We’ve been writing about WiFi in IoT connectivity post, but what I’ve noticed lately is that everybody is talking about the NB-IoT, LTE-M, LoRa, Sigfox or BLE, ZigBee, Z-Wave – so I wonder, what’s happening with the good old WiFi?
As written in our earlier post, WiFi in it’s latest ac version can provide more than 1 Gbps, but the range is limited to typically 100 meters, even less than this indoors. Additionally, there are new WiFi standards developed for IoT: WiFi HaLow (802.11ah) published in Q4 2017 and HEW (802.11ax) that’s expected to be finalized in 2019.
For sure, WiFi can’t fight the wide area coverage that the LPWA networks offer and it’s also losing its advantages over cellular when it comes to indoor coverage (houses, buildings). Additionally, MNOs are pushing IoT deployments aggressively. Looking from that perspective, WiFi is not the preferred solution for IoT development if you’re vendor or developer who would like to have no worries regarding connectivity in whichever part of the world, in urban or rural area, in the field or underground, wherever your solution is adapted – it just works and it’s also prepared for 5G that is coming.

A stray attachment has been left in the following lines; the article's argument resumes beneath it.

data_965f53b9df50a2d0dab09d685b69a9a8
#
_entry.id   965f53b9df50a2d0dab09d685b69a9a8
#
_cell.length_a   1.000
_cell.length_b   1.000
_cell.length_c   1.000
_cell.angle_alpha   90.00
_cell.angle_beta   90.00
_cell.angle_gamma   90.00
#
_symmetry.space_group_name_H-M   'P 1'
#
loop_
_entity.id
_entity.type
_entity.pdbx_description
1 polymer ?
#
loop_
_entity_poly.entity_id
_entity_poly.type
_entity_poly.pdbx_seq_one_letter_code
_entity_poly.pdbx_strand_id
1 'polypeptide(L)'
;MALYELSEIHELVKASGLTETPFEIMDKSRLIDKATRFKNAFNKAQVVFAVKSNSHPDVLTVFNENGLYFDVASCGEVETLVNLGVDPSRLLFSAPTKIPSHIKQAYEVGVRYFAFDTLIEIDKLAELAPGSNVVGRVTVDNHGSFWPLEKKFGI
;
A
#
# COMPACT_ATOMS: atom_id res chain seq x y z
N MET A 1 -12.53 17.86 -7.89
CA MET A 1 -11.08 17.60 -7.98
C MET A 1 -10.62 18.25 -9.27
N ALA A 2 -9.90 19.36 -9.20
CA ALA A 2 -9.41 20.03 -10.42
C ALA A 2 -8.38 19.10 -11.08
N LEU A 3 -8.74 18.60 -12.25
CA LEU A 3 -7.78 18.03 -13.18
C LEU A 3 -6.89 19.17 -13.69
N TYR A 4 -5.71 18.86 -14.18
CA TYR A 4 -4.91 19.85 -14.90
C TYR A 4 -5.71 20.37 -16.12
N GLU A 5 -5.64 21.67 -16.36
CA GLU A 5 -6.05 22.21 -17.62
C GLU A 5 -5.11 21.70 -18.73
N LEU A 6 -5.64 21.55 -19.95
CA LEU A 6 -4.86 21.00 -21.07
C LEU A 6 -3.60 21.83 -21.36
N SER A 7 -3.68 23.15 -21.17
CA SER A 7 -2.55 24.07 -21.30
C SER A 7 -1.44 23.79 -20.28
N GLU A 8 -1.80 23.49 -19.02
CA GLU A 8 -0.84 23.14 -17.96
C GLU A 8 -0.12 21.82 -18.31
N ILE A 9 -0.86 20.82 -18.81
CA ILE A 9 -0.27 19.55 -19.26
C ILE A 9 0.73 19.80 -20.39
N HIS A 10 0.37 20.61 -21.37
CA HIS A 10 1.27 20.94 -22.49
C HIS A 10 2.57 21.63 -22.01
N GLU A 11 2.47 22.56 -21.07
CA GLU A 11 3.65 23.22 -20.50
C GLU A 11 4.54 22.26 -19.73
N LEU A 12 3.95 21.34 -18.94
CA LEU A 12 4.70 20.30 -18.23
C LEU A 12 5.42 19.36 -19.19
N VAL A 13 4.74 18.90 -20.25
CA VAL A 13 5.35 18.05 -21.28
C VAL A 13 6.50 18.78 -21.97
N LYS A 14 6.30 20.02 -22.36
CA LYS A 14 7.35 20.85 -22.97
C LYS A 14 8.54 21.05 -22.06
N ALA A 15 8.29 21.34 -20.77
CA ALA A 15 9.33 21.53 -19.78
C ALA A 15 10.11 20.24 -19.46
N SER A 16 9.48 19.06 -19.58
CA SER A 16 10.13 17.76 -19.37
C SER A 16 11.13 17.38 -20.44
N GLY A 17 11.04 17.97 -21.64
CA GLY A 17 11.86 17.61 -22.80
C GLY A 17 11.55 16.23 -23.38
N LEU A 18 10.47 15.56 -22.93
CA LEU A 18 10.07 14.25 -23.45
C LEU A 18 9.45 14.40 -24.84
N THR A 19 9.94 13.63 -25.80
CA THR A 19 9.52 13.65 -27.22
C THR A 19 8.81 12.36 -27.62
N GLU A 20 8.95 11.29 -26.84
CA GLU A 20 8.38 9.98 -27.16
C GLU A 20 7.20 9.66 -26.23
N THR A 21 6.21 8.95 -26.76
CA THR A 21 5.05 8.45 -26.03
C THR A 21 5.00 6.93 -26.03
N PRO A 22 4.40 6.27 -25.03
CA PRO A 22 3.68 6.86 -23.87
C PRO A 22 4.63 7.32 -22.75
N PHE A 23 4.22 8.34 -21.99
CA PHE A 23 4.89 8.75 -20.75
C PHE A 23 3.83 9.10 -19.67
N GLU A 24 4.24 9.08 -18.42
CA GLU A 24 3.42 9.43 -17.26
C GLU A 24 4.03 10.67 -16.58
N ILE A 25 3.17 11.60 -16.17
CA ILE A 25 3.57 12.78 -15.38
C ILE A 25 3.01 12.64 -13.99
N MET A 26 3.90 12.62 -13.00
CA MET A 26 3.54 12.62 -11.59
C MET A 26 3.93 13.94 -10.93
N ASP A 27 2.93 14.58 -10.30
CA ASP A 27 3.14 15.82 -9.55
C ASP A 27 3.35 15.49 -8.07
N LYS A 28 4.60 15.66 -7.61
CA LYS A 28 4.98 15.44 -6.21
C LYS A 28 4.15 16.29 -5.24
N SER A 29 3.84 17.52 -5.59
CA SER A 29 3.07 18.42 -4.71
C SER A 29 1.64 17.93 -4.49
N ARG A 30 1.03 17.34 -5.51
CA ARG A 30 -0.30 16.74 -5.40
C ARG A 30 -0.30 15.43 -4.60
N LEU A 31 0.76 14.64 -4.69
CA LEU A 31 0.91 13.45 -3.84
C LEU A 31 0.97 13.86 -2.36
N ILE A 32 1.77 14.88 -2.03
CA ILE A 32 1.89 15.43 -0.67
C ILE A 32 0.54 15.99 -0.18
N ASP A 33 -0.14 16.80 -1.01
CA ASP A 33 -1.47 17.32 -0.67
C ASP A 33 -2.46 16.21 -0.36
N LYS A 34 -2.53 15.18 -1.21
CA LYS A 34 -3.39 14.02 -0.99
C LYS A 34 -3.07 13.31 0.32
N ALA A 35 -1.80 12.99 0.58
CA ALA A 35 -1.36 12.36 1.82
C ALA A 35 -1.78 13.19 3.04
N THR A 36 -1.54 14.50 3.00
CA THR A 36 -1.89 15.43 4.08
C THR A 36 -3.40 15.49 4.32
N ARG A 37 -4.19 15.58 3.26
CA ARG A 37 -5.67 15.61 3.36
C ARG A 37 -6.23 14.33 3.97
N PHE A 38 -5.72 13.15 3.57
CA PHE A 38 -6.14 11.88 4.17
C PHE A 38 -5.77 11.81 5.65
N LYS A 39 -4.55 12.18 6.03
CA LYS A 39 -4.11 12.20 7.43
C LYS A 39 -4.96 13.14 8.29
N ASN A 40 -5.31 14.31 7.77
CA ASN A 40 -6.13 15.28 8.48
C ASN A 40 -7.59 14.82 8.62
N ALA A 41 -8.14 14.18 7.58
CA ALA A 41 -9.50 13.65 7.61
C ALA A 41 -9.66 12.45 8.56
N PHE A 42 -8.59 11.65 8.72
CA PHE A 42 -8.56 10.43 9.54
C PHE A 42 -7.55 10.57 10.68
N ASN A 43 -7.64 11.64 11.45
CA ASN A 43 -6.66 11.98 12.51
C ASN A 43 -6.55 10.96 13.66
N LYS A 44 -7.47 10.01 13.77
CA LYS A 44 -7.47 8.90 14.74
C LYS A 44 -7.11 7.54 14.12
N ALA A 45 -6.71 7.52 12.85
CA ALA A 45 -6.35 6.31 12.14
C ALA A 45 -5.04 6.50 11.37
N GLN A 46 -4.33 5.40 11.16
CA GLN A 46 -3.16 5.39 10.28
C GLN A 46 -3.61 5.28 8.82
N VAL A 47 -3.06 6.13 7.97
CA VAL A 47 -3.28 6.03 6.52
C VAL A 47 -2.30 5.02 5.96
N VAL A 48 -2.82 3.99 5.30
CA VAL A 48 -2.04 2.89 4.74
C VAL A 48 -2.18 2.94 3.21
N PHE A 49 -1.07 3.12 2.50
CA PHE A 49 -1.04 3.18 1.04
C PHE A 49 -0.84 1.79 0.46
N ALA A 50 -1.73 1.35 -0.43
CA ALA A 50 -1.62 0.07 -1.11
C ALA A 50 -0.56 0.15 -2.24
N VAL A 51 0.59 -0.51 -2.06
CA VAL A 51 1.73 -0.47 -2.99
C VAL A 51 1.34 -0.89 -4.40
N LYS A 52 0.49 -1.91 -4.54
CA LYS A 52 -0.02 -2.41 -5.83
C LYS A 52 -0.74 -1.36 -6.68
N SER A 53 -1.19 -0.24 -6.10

Further on, all the IoT market research emphasize a security as a main issue that worries the end users when it comes to IoT implementation. And in regards to security, WiFi system also had their problems – just remember the KRACK or take a look at some widely available WiFi hacking devices. Since this is a known weak spot of the WiFi networks, they addressed this problem by developing HotSpot 2.0 that focuses on securing the 802.11 radio interface – by this it offers equivalent technical level of security as within cellular networks. For sure, cellular networks are not bulletproof secure, but MNOs can’t afford network outages or theft of user data, so they do have a dedicated teams to take care about that part.
Coexistence issues with LTE-U and other unlicensed cellular technologies working in a same band as WiFi could yet prove problematic for IoT solutions that are utilizing WiFi connectivity.
OK, to be honest everything is not so grey for the WiFi, it’s mature technology, well present in our homes, offices, widely used and part of the service bundle that we are already paying for, so it will definitely stay present for a long time . When it comes to IoT application, WiFi will be mostly present as part of smart home solutions (for appliances, entertainment and lighting) and for consumer devices, and both markets are huge.
HaLow (to date no commercial Wi-Fi HaLow access points or routers are available on the market) and HEW (802.11ax) would bring new potential for WiFi for the IoT, but we will see how they will cope in a real world with existing connectivity solutions that are aiming at the same market.